Do you need help? Recognizing PTSD and How to Treat it

One of the first steps in recognizing PTSD is admitting that you need help. It isn’t always easy; especially for people who are stubborn. It can be difficult if you are an independent person who often solves problems on their own. It’s not fun to admit that you want help at times, but when you do this, you’re taking your mental health into your own hands. Some people have families who have told them that mental illness isn’t real. That isn’t true, and if you take it a step further, that notion is ridiculous. Physical health issues and mental health ones often work hand-in-hand, and if you address your mental health, you’re in better shape physically.

How to recognize Post Traumatic Stress Disorder (PTSD) in yourself or someone you love is so important. It is the first step to treating PTSD. You can't start to get better until you know you have a problem. #ptsd #metalheath #betterhealth #militarylife

So, you have two choices. You can ignore your mental health issues, or you can address them. You know that it’s going to benefit you to confront them, rather than putting them under the proverbial carpet. The first step to addressing mental health issues is figuring out what’s troubling you and causing you distress in your life. In this article, we’re going to talk about Post Traumatic Stress Disorder (PTSD). If you think you may be suffering from this mental health issue, which is extremely real, you deserve help.

What is PTSD and how do I recognize the symptoms?

It may be helpful to first identify that PTSD often has a stereotype of being an illness that only affects veterans or people that are in the military. This is a misconception that needs to be clarified. PTSD or post-traumatic stress disorder is a mental health issue that affects people who have experienced any form of trauma. Whether that is a sexual assault, childhood abuse, or a car crash, these are just a few examples of ways that a person can develop PTSD. What happens to someone who has PTSD is this – they relive the traumatic event after it happens over and over again. They do this because something in their life triggers them to remember the traumatic event that they experienced. If you find yourself remembering something traumatic that happened to you and you experience symptoms that cause you emotional and physical distress, you may have  PTSD.


Before we get into the symptoms of PTSD, let’s talk about triggers. Triggers are the things that remind you of the traumatic event. Let’s say that you experience a sexual assault on a particular street. If you walk down that street, all of a sudden, you remember what you went through. You begin to have a panic attack. Panic or anxiety is one of the most common symptoms of PTSD. So, one thing that you work on in therapy is recognizing what triggers you to have symptoms related to PTSD. Then, you work through those triggers with a licensed therapist who specializes in this condition. Noticing the signs themselves is crucial. Here are some common things to look out for that may indicate that you have this illness:

Panic attacks


Fits of rage




If you are experiencing one or more of these symptoms, please consult a licensed therapist. You may have PTSD. If you’re experiencing even just one of the signs, it’s essential to consult a mental health professional. Even if you don’t have PTSD, you could still benefit from therapy or counseling.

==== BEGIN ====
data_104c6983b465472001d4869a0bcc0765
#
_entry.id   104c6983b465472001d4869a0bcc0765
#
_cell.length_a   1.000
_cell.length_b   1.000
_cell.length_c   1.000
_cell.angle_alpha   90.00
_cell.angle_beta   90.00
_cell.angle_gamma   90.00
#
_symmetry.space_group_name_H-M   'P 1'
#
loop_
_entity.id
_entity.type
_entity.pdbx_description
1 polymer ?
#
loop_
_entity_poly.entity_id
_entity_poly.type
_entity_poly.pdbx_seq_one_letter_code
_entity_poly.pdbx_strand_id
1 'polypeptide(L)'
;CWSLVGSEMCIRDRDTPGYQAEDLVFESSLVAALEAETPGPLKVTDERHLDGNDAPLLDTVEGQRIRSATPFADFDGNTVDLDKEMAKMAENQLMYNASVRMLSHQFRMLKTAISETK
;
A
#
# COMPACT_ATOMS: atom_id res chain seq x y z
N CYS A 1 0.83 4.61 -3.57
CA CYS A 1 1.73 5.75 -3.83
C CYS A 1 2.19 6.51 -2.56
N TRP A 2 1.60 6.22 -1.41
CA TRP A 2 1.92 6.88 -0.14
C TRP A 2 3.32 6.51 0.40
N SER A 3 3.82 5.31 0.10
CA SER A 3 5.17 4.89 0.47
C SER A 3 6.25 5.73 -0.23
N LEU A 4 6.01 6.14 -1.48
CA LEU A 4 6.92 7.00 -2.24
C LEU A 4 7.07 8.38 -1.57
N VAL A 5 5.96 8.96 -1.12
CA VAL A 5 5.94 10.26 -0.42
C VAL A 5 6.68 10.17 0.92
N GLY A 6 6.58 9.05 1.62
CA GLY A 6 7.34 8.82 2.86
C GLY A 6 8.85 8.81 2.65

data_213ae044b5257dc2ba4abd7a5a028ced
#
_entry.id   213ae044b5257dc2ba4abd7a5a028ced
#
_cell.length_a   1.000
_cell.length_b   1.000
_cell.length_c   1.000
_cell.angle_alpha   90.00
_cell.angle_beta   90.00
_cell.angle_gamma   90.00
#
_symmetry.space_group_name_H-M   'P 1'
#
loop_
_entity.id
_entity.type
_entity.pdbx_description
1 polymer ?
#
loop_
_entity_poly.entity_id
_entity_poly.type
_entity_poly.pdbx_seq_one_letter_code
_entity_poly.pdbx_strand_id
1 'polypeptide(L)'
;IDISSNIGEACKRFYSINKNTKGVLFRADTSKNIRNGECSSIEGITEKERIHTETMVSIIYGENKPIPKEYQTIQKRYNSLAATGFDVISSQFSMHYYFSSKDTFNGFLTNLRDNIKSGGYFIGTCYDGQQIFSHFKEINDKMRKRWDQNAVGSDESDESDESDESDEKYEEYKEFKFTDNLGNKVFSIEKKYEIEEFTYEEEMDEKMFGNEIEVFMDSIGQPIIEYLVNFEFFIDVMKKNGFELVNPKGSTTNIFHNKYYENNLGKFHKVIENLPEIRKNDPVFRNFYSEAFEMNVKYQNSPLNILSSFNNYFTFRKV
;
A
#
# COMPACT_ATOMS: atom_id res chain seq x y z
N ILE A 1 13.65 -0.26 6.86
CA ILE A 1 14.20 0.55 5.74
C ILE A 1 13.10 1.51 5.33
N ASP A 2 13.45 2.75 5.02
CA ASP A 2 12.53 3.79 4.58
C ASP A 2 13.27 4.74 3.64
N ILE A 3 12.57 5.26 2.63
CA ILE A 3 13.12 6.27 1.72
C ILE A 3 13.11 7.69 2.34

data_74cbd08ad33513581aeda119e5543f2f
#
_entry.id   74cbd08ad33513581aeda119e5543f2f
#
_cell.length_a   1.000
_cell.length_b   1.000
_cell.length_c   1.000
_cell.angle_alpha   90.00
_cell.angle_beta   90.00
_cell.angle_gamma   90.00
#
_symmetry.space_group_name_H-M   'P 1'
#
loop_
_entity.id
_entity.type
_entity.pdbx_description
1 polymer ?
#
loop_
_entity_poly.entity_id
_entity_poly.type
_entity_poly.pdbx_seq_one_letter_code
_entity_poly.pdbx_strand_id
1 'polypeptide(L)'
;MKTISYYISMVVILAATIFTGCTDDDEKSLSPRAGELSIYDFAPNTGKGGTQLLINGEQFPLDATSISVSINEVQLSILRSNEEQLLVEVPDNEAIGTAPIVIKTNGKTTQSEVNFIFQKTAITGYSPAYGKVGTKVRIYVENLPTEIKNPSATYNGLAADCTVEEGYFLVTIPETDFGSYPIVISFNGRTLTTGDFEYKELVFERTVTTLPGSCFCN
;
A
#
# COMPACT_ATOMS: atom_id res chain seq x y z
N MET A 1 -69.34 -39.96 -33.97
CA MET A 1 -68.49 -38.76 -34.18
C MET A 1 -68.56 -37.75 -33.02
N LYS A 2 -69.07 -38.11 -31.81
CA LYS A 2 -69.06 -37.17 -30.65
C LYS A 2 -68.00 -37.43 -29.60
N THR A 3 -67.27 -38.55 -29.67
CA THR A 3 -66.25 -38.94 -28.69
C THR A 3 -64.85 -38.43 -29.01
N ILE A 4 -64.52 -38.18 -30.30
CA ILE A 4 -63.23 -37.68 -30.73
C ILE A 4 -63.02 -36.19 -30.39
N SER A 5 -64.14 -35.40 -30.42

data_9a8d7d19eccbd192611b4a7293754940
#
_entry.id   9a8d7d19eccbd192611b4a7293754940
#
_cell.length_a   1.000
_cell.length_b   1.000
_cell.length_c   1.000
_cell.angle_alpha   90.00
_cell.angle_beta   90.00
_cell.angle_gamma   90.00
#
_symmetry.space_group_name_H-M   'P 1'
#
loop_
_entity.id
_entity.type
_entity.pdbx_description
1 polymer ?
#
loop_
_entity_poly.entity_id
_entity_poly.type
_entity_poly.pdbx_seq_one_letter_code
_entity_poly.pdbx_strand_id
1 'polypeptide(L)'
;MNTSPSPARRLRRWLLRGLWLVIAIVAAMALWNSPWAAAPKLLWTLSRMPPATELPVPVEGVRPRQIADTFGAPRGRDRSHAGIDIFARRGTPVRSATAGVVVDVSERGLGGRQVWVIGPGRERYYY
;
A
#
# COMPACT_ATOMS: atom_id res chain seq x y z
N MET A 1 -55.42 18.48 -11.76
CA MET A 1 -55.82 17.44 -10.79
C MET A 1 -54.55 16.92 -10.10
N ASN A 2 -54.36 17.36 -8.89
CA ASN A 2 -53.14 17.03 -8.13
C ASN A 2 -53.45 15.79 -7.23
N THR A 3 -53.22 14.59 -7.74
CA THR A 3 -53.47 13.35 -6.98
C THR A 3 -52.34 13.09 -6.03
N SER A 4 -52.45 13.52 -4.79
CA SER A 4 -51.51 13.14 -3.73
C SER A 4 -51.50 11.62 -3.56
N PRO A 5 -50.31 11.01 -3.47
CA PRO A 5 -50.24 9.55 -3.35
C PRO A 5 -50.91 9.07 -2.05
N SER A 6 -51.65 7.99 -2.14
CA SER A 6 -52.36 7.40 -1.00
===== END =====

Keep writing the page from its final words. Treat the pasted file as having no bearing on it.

Are you leaving the military? Are you unsure what comes next? Struggling with what do next? I can help. I served in Air Force for six years before becoming a military spouse, mom and blogger. The transition from military to mom was a hard one for me and the one thing that helped me was finding purpose again. I want to help you navigate the transition of life after the military and help you thrive. I created a workbook with the tools I have learned the past four years. Leading me from lost, lonely mom to momprenuer. #militarylife

What next?

The next thing to know is that it’s okay to be afraid. Sometimes, confronting these issues can bring up fear. Be proud of the fact that you are making the step to seek help despite your fear. There so many ways to get treatment. Whether it’s with an online therapist or with someone local to your area, you can get the help that you need.

Sarah Fader is the CEO and Founder of Stigma Fighters, a non-profit organization that encourages individuals with mental illness to share their personal stories. She has been featured in The New York Times, The Washington Post, The Atlantic, Quartz, Psychology Today, The Huffington Post, HuffPost Live, and Good Day New York.

Sarah is a native New Yorker who enjoys naps, talking to strangers, and caring for her two small humans and two average-sized cats. Like six million other Americans, Sarah lives with panic disorder. Through Stigma Fighters, Sarah hopes to change the world, one mental health stigma at a time.

4 comments on “Do you need help? Recognizing PTSD and How to Treat it

  1. I like how you explained that when in therapy, people who experience PTSD try to recognize their triggers and work with licensed therapists on getting rid of them. My best friend is a marine and has told me that he experiences slight moments of PTSD when driving. I’ll sit down with him and try to help him see a licensed therapist in order to properly identify his triggers. I hope this will help him overcome this.

    • I hope so too. I found help within a group community that can be another option besides getting help directly from a licensed therapist.

  2. PTSD is a serious disorder if not taken care of. By knowing these facts, people would be more aware and will be more effective on dealing with PTSD.

    • I hope so. My life has changed so much after getting help to find healing instead of being stuck in the pain of PTSD.

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